Servizio Comunitario di Informazione in materia di Ricerca e Sviluppo - CORDIS

Final Activity Report Summary - DEATHTRAIN (Cell death: from basic principles to therapeutic application)

The Marie Curie Research Training Network APOPTRAIN linked up 13 academic and two industrial partners of recognised international stature in a well-defined collaborative research project to provide a platform for structured training, transfer of knowledge and career development in cell death research. The joint project elucidated the molecular mechanism of cell death to develop novel cancer therapies. This topic is highly relevant to the objective of combating cancer, one of the top priorities of the European Framework Programme. The translation of new knowledge from bench to bedside is promoted by a multidisciplinary team of experts in both basic and applied research from nine different European countries (Germany, Austria, Belgium, France, Hungary, Ireland, Italy, Switzerland, United Kingdom). The partnership between academia and industry including a research-intensive small-medium enterprise fostered innovation and the commercialisation of novel discoveries that are made in the course of the project and ensured rapid dissemination and translation of the research results into novel cancer therapies and clinical practice. The joint research project has significantly advanced the international state-of-the-art in cell death research.

The novel concept of targeting cell death pathways for cancer therapy has generated several major breakthroughs and the development of innovative cancer therapies, as demonstrated by the many publications in high-level journals by the principal investigators as well as fellows of the network, including publications in Cell, Molecular Cell, Nature Cell Biology, Nature Medicine, Nature, New England Journal of Medicine, Genes and Development, Immunity, Nature Immunology, Journal of Clinical Investigation and Journal of Experimental Medicine. This highlights the excellence of the network, both in research as well as in training. The network's training programme fully exploited the network's interdisciplinary, intersectorial and Trans-European aspects. Secondments including an industrial workshop, summer schools, education in complementary skills and a mentoring programme including seminars for the promotion of women in science advised trainees on new opportunities for multiple career paths creating an outstanding platform for training and career development of young researchers. 27 fellows were trained within this network from 14 different European and non-European countries, including Austria, Belgium, Cameroon, China, Egypt, France, Germany, Ireland, Italy, Spain, Sweden, Iran, Pakistan and Turkey.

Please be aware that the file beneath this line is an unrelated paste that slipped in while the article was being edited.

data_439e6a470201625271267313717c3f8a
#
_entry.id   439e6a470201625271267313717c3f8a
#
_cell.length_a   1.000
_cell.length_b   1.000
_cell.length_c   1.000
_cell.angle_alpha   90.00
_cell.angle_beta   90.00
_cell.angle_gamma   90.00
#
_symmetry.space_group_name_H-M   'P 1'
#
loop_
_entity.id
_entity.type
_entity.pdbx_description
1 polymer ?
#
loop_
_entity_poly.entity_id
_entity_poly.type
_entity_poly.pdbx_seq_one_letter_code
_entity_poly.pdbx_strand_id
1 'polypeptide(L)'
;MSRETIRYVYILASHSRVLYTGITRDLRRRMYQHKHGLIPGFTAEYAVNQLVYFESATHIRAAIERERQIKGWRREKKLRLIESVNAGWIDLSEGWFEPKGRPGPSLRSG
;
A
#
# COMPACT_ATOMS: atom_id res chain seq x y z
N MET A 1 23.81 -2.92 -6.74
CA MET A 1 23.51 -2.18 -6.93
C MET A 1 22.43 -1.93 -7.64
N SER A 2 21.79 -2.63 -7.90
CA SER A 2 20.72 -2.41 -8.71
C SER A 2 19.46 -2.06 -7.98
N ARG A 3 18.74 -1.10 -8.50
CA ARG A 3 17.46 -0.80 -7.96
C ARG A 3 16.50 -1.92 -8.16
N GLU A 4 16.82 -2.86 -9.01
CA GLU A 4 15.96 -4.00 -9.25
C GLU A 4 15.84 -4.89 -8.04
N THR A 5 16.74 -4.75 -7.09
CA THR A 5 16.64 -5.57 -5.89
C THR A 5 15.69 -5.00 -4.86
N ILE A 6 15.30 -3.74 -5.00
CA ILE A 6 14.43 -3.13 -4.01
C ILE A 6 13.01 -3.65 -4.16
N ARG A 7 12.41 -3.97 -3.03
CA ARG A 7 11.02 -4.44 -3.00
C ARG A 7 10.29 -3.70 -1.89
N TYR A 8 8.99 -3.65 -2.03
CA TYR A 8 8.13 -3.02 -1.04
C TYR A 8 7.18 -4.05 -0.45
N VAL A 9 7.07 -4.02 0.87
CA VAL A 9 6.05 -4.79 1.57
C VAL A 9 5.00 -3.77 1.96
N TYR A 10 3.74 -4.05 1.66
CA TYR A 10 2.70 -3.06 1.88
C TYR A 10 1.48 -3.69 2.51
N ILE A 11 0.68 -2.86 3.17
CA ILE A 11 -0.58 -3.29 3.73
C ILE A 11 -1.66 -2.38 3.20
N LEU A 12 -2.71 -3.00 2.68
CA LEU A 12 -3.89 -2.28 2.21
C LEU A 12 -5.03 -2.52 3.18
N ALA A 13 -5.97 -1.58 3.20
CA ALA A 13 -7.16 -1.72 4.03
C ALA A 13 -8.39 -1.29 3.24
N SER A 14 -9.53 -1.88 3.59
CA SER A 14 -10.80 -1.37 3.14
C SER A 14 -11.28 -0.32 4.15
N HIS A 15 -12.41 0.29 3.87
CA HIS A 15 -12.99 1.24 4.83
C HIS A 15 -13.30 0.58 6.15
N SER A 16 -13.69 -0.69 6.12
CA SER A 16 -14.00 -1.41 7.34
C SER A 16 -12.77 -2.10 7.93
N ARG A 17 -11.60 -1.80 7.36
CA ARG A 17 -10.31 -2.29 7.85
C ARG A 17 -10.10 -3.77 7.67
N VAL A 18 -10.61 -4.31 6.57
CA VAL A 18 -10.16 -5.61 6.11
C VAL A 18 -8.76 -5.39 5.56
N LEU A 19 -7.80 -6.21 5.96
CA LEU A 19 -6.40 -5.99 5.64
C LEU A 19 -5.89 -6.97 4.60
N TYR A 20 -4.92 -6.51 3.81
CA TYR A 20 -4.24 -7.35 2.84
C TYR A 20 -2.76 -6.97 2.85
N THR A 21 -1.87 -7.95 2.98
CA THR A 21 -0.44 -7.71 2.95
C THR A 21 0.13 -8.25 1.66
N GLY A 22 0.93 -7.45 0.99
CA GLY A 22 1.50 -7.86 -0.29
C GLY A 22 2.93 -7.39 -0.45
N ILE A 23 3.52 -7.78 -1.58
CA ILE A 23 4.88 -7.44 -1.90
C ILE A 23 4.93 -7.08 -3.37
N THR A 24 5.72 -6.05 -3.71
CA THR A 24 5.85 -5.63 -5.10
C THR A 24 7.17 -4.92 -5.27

The training programme created a new European cadre of researchers with interdisciplinary, intersectorial and complementary skills, originality, flexibility and humanity, who are prepared for a wide range of career options, e.g. in academia, industry and private or public sectors. Therefore, the training programme responded to the broader needs of the European labour market and enhanced employability.

The network addressed many objectives of European policies, for example by integrating different disciplines, by fostering industry-academia cooperation, by overcoming fragmentation, by structuring the European research area, by enhancing Europe's attractiveness for researchers and Europe's competitively, by promoting women in science, by supporting European Union regional policy and cohesion, by integrating less favoured regions, new member and associated countries, the network realised European added value and fostered European excellence in research. Since breakthroughs in the development of innovative cancer therapies that will likely improve clinical practice and public health have been achieved over and above which can be done by a single team in a national context, this network yielded European added value and delivered long-term benefit to the European and international community in combating cancer with major socio-economic impact.

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